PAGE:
5. ngreen522

    ngreen522 Well-Known Member

    wow guys, good insight!
  6. Beauregard

    Beauregard Well-Known Member

    The issue actually began, when the Baby characters leaked into the real Muppet world...Come MTI, Fozzie IS more naive and brainless rather than funny and worried about stage-fright.

    I'm glad that the baby characters resolved the Gonzo/Piggy/Kermit love triangles though.
  7. ngreen522

    ngreen522 Well-Known Member

    hhmm .... is there another example of the baby characters leaking into the adult characters? In MTI, I feel like Fozzie was portraying Squire Trelawney, who happened to be "naive and brainless".
  8. wwfpooh

    wwfpooh Well-Known Member

    Well, in the case of Gonzo, though he does want applause, he is--like his baby self--reckless, gets into trouble (not that he causes said trouble, though), and does become proud of being who he is...a one of a kind alien that falls into the category of being a whatever. XD

    And I betcha, one of these days, Team Henson might just team Gonzo and Animal up like Muppet Babies did. ^_^

    And speaking of the babies, 'tis time for this post to--dare I say it--"Go Bye Bye...Yabababababa!"
  9. RedPiggy

    RedPiggy Well-Known Member

    Resolved? Admittedly, I never got a chance to see the whole thing, but Skeeter made it a love square or something. :flirt:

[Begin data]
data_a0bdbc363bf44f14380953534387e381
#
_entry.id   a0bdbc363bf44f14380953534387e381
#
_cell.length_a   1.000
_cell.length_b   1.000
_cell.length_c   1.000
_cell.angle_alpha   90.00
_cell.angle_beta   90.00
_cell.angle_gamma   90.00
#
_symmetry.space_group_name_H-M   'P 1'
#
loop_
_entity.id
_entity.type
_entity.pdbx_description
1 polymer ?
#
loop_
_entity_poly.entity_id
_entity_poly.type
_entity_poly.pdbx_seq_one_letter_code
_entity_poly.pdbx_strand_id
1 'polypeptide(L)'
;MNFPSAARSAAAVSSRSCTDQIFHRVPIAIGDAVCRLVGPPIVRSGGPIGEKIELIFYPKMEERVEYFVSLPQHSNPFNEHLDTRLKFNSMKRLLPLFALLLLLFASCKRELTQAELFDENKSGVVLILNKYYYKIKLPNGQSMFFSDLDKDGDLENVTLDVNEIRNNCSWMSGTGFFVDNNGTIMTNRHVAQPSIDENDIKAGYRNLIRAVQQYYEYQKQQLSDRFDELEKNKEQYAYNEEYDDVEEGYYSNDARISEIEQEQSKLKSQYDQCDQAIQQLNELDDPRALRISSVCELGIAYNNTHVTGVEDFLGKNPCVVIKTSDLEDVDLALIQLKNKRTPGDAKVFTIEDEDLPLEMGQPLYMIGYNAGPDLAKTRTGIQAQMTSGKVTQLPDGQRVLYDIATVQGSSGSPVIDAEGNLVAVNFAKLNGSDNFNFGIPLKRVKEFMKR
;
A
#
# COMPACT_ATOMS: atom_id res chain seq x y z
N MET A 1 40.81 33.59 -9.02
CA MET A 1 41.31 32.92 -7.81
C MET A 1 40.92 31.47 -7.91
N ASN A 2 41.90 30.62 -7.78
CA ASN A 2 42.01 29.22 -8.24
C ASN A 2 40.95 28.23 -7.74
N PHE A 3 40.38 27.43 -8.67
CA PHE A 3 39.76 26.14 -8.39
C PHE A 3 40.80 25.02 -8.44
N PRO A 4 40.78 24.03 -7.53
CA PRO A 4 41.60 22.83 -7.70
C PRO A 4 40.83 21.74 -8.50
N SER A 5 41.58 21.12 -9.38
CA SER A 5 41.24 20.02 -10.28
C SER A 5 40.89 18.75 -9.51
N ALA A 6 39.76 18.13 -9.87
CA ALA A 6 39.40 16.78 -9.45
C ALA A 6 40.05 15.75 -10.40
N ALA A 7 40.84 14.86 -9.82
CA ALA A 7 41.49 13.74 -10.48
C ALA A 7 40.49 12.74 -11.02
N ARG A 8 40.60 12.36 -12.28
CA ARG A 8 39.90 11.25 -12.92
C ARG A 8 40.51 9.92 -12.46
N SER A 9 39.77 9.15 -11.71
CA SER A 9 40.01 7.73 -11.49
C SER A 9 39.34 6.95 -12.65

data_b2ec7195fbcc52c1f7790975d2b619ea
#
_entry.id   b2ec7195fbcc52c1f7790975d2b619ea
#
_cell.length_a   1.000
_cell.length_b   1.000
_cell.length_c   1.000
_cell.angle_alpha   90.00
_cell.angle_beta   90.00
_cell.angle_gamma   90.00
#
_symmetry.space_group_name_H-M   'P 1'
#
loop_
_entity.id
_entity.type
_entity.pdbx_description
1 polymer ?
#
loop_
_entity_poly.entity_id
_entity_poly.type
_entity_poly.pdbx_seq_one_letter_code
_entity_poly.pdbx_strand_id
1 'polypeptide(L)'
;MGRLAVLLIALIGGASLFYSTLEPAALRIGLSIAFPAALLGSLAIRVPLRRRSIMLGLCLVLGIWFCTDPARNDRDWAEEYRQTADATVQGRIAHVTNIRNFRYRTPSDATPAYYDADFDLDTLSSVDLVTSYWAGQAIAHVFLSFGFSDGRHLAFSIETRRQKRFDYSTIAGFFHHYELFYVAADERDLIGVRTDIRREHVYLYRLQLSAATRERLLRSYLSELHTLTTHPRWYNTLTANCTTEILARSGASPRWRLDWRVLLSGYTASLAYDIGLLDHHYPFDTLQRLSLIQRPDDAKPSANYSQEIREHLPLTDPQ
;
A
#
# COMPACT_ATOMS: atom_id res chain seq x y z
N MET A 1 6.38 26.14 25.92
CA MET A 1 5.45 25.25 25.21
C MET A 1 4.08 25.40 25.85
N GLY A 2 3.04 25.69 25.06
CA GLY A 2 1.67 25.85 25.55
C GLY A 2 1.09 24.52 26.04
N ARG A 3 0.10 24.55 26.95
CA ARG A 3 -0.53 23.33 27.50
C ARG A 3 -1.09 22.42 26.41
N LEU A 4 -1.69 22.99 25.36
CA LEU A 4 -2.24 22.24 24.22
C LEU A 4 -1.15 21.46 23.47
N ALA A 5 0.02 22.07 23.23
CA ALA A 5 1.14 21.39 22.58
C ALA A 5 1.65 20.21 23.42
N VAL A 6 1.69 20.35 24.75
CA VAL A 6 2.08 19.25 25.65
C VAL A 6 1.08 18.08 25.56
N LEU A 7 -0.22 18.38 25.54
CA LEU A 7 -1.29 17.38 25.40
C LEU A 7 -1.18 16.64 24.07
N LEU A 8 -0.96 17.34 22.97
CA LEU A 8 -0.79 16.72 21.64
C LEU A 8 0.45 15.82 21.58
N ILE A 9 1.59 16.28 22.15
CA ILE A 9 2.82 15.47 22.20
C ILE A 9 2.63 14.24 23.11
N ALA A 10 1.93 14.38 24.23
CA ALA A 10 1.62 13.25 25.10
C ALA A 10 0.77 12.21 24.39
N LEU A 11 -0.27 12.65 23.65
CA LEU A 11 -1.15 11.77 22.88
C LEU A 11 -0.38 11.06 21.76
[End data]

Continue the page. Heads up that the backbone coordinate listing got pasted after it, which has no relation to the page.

10. Baby Gonzo

    Baby Gonzo Well-Known Member

    I don't think adult Gonzo causes trouble as much as mayhem. He is reckless, but not as much of a troublemaker as his baby counterpart. There are, in the very least, two episodes I can count where Gonzo took other character's toys without thinking of the consequences. Adult Gonzo, while reckless, wouldn't take his friend's stuff without asking, I would think.

    One could argue "Well, kids always seem to get into everything. So what?" But this behavior wasn't as prominent in the other babies. Without making him unlikable or antagonistic, Gonzo was made somewhat of a bully, for lack of a better word.
  11. wwfpooh

    wwfpooh Well-Known Member

    Trouble and mayhem though, are pretty synonomous & I said that Gonzo gets into trouble (ex: in TMM when he's carried away by baloons) and doesn't--outright, anway--cause it.
  12. Baby Gonzo

    Baby Gonzo Well-Known Member

    Hmm... You're right. Though I guess I'm using the word trouble in a different context.
  13. wwfpooh

    wwfpooh Well-Known Member

  14. Baby Rowlf

    Baby Rowlf Well-Known Member

    This is a pretty interesting thread!

    In regards to Baby Gonzo, I found that there was a change in his personality as the show progressed. Yeah he caused chaos, and took the others' belongings without really thinking, but towards the end of the show, he got pretty uncharacteristically mean in my opinion.